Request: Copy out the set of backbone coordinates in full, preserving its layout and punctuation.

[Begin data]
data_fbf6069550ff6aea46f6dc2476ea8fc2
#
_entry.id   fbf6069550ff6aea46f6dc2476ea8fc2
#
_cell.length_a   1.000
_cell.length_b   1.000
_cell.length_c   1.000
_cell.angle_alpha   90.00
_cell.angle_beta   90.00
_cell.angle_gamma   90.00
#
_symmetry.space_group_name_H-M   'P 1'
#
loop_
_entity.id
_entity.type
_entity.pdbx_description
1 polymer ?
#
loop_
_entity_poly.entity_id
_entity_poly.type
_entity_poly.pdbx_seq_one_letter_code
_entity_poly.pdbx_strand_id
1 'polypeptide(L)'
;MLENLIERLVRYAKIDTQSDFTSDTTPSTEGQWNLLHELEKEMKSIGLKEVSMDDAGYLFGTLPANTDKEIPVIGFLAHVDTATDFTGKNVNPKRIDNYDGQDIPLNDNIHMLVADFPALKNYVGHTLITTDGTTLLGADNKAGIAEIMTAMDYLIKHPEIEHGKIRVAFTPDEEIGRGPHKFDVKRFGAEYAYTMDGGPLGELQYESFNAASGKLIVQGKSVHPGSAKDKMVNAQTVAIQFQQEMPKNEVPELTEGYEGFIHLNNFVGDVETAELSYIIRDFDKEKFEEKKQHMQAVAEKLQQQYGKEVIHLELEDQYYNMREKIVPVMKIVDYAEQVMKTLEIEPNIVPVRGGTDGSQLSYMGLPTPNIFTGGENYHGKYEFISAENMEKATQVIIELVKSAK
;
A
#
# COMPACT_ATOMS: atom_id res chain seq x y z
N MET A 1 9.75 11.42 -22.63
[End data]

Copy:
data_fbf6069550ff6aea46f6dc2476ea8fc2
#
_entry.id   fbf6069550ff6aea46f6dc2476ea8fc2
#
_cell.length_a   1.000
_cell.length_b   1.000
_cell.length_c   1.000
_cell.angle_alpha   90.00
_cell.angle_beta   90.00
_cell.angle_gamma   90.00
#
_symmetry.space_group_name_H-M   'P 1'
#
loop_
_entity.id
_entity.type
_entity.pdbx_description
1 polymer ?
#
loop_
_entity_poly.entity_id
_entity_poly.type
_entity_poly.pdbx_seq_one_letter_code
_entity_poly.pdbx_strand_id
1 'polypeptide(L)'
;MLENLIERLVRYAKIDTQSDFTSDTTPSTEGQWNLLHELEKEMKSIGLKEVSMDDAGYLFGTLPANTDKEIPVIGFLAHVDTATDFTGKNVNPKRIDNYDGQDIPLNDNIHMLVADFPALKNYVGHTLITTDGTTLLGADNKAGIAEIMTAMDYLIKHPEIEHGKIRVAFTPDEEIGRGPHKFDVKRFGAEYAYTMDGGPLGELQYESFNAASGKLIVQGKSVHPGSAKDKMVNAQTVAIQFQQEMPKNEVPELTEGYEGFIHLNNFVGDVETAELSYIIRDFDKEKFEEKKQHMQAVAEKLQQQYGKEVIHLELEDQYYNMREKIVPVMKIVDYAEQVMKTLEIEPNIVPVRGGTDGSQLSYMGLPTPNIFTGGENYHGKYEFISAENMEKATQVIIELVKSAK
;
A
#
# COMPACT_ATOMS: atom_id res chain seq x y z
N MET A 1 9.75 11.42 -22.63